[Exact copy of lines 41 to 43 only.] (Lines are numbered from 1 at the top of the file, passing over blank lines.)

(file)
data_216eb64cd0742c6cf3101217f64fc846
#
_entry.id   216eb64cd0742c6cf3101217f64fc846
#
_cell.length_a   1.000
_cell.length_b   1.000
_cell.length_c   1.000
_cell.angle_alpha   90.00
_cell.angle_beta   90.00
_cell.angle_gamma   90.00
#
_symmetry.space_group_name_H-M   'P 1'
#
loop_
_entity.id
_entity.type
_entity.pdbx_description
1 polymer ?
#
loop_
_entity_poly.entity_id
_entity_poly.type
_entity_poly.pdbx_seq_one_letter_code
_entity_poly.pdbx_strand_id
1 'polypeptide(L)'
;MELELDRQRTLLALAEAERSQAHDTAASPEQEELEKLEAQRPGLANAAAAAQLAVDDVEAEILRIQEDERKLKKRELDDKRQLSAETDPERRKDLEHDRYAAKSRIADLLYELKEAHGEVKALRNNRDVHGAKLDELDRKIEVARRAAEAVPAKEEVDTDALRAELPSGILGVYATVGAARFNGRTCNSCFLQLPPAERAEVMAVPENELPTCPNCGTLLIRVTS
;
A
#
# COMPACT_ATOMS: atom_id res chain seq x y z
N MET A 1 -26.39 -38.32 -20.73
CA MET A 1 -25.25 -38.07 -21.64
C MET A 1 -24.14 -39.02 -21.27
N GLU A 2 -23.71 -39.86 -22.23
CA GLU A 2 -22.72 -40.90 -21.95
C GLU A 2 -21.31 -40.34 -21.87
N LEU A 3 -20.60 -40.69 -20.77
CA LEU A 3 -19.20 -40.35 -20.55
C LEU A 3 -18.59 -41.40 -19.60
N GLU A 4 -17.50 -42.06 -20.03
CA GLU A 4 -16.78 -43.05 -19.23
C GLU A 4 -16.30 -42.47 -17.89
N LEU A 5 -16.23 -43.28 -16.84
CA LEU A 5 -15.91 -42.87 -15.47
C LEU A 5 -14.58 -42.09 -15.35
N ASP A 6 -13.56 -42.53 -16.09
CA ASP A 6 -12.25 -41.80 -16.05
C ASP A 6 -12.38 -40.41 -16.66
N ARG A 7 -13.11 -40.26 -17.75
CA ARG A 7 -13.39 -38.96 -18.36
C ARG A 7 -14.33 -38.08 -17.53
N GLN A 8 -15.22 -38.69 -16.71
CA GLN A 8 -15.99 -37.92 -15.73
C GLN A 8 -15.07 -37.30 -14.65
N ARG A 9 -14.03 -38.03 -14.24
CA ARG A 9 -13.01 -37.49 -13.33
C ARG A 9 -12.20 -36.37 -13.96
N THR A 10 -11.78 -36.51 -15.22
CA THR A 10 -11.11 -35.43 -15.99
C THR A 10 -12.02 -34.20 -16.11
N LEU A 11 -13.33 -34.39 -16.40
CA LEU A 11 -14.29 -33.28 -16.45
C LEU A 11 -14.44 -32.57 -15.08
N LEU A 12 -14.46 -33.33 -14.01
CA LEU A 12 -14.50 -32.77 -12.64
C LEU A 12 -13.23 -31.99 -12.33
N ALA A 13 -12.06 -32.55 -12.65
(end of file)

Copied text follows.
CA GLU A 4 -16.78 -43.05 -19.23
C GLU A 4 -16.30 -42.47 -17.89
N LEU A 5 -16.23 -43.28 -16.84